In 1966 American bishops took advantage of Pope Paul VI's permission to modify the discipline of abstinence from meat on Fridays. The theory was that since abstinence from meat was not a sacrifice for some Catholics, it would be better if each Catholic chose for themselves a sacrifice that was truly penitential for them personally. The bishops encouraged temperance, self-denial and good works for those who chose to do a penance other than Friday abstinence from meat. Bishop William Higi of Lafayette, Indiana offers some thoughts on the topic:
"With the intention of reinvigorating the observance of Friday as a penitential day, the bishops urged Catholics to be mindful of their sins on Fridays as well as the sins of mankind which we are called to help expiate; asked Catholics to make each Friday a day of self-denial and mortification in prayerful remembrance of the passion of Jesus Christ in preparation for Sunday; and abolished the mandatory nature of Friday abstinence outside of Lent allowing Catholics instead to choose their own acts of voluntary self-denial and personal penance. Abstinence, they said, should still take priority among Friday acts of penance."
"In a time of post-Vatican II euphoria, it apparently was thought that adult Catholics would seek out the high ground. It didn't work. A basic rule of thumb was overlooked: people gravitate to the least demanding level of the ladder. The rationale behind the change in practice and the other truly beautiful thoughts in the call to maintain a spirit of penance were overlooked or soon ignored. Today, the fact the Fridays of the year should be days of penance is judged an antiquated idea without relevance by many. This failure to embrace penance conflicts with the view of the Church gleaned from the Scriptures and summarized in the Catechism of the Catholic Church: 'The human heart is heavy and hardened. God must give man a new heart...the human heart is converted by looking upon Him whom our sins have pierced' (1432)."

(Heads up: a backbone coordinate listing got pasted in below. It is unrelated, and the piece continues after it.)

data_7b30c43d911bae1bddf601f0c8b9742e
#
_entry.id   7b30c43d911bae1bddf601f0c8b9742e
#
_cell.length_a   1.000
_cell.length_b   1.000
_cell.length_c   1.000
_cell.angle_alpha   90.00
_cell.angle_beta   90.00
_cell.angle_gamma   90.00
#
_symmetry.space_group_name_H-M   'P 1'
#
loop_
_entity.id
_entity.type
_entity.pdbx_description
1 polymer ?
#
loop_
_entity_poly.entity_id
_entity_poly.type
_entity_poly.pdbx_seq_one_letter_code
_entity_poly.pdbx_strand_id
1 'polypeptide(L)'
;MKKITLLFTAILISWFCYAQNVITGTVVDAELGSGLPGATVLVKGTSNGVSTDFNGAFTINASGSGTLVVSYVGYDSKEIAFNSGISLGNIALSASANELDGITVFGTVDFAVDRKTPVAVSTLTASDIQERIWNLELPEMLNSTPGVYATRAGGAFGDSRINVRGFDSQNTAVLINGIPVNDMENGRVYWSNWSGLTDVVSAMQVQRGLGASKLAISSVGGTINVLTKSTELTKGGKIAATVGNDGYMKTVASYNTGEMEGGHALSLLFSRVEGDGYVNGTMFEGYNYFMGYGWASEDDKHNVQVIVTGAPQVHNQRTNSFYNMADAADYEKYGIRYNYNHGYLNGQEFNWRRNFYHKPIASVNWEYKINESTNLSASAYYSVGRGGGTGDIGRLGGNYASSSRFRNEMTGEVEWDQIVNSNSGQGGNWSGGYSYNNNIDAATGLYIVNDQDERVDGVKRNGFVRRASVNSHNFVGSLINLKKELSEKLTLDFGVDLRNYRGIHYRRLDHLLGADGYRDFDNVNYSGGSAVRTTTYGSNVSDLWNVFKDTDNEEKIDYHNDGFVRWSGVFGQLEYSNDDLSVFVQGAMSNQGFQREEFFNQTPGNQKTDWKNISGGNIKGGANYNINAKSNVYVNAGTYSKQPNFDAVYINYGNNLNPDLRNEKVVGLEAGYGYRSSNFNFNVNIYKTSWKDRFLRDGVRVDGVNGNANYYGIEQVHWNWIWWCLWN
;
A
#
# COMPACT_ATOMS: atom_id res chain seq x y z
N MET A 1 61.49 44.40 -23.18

"In 1983, the American bishops repeated the call to observe Friday as a day of penance. They wrote: 'As a tangible sign of our need and desire to do penance we, for the cause of peace, commit ourselves to fast and abstinence on each Friday of the year. We call upon our people voluntarily to do penance on Friday by eating less food and by by abstaining from meat. This return to a traditional practice of penance, once well observed in the U.S. Church, should be accompanied by works of charity and service toward our neighbors. Every Friday should be a day significantly devoted to prayer, penance and almsgiving for peace.''
POINTS TO PONDER: Have most U.S. Catholics complied with the American bishops' call for penitential Fridays; or are they so content personally, and at the state of the nation and the world, that they feel no need to make amends to an offended God by acts of penance? Are there no sins to make reparation for? Are American Catholics confident that their souls are so pure that they will skip right into heaven after death and bypass purgatory? Are they so charitable that their sins are covered by that charity?
The saints were penitential souls, and not just on Fridays. If some or most of American Catholics are not penitential, is it because they are wiser and holier than the saints? Or, could it be that they have forgotten, or never heard, the bishops' call for Friday penance? It couldn't hurt for the bishops and priests to repeat clear instructions to all the Catholic faithful in order to clear up any confusion or misunderstandings about the Church requirement for Friday penance.
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Mary, Mother of Jesus Christ, Eternal High Priest, Mother of all priests, and our Mother, help us respond generously to the Holy Spirit's request, through the voice of His Church, to offer up to God Eucharistic adoration for priests. Amen.